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Mech Ageing Dev. 2019 Feb 6;179:23-35. doi: 10.1016/j.mad.2019.02.001. [Epub ahead of print]

Comparative analysis of the gut microbiota in centenarians and young adults shows a common signature across genotypically non-related populations.

Author information

1
Microbial Resources Division, Institute of Bioresources and Sustainable Development (IBSD), Takyelpat Institutional Area, Imphal, 795 001, Manipur, India; Department of Biotechnology, Gauhati University, Guwahati, 781 014, Assam, India.
2
Microbial Resources Division, Institute of Bioresources and Sustainable Development (IBSD), Takyelpat Institutional Area, Imphal, 795 001, Manipur, India.
3
Distributed Information Sub-Centre (DISC), Institute of Bioresources and Sustainable Development (IBSD), Takyelpat Institutional Area, Imphal, 795 001, Manipur, India.
4
Mass Spectrometry (Metabolomics) Facility, Centre for Cellular and Molecular Platforms (C-CAMP), Bengaluru, 560065, Karnataka, India.
5
Department of Anthropology, Manipur University, Canchipur, Imphal, 795003, Manipur, India.
6
Department of Biotechnology, Gauhati University, Guwahati, 781 014, Assam, India.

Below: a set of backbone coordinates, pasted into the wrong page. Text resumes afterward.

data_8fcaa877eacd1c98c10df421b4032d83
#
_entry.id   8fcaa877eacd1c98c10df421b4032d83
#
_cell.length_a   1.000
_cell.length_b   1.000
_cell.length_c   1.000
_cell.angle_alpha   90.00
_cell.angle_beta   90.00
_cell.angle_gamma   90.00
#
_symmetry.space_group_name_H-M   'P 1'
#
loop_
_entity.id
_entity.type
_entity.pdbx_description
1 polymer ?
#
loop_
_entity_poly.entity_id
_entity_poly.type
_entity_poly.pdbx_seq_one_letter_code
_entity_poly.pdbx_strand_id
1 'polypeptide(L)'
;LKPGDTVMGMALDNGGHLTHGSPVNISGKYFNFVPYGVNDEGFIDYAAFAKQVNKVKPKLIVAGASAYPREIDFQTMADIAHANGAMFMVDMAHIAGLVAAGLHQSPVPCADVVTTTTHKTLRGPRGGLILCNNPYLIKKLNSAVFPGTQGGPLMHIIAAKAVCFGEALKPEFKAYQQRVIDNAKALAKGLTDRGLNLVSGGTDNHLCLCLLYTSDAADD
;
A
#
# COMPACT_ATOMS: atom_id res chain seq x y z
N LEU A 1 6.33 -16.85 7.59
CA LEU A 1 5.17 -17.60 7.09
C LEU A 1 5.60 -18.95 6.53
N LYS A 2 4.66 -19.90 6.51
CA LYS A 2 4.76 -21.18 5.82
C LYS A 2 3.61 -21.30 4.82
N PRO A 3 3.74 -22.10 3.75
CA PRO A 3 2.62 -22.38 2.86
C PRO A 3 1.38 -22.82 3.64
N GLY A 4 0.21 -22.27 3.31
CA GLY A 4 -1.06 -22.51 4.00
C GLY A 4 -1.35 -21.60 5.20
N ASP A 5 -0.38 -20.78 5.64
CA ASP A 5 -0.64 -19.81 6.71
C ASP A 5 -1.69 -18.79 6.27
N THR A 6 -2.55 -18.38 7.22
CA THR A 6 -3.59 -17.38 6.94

7
Department of Pharmacy and Biotechnology, Alma Mater Studiorum - University of Bologna, Bologna, 40126, Italy.
8
Microbial Resources Division, Institute of Bioresources and Sustainable Development (IBSD), Takyelpat Institutional Area, Imphal, 795 001, Manipur, India. Electronic address: jeyaram.ibsd@nic.in.

Abstract

Gut microbiota is among the factors that may be involved in healthy aging. Broader and geographically spread studies on gut microbiota of centenarians can help in identifying a common signature of longevity. We identified an endogamous Indian population with high centenarian prevalence. Here, we compared the gut microbiota composition and fecal metabolites of a centenarians group (˜100 years) with young people (25-45 years) of the region with the high centenarian prevalence and the nearby region of low centenarian prevalence to decipher microbial-related longevity signatures. Also, we compared our results with publicly available datasets of similar groups including 125 centenarians from three countries (Italy, Japan, China). Our comparative analysis resulted in higher biodiversity within Ruminococcaceae in centenarians, with respect to younger adults, irrespective of their nationality. We observed bacterial signatures that are common among extremely old people of different nationality. Comparative metabolites profiling identified the fecal metabolic signature of extreme aging in the Indian study population. Our analysis of the co-occurrence network and bimodal distribution of several taxa suggested the establishment of a pervasive change in the gut ecology during extreme aging. Our study might pave the way to develop gut microbiota based biomarkers for healthy aging.

KEYWORDS:

Butyrate; Centenarians; Faecal metabolites; Gut microbiota; Longevity; Naga community; Ruminococcaceae

PMID:
30738080
DOI:
10.1016/j.mad.2019.02.001

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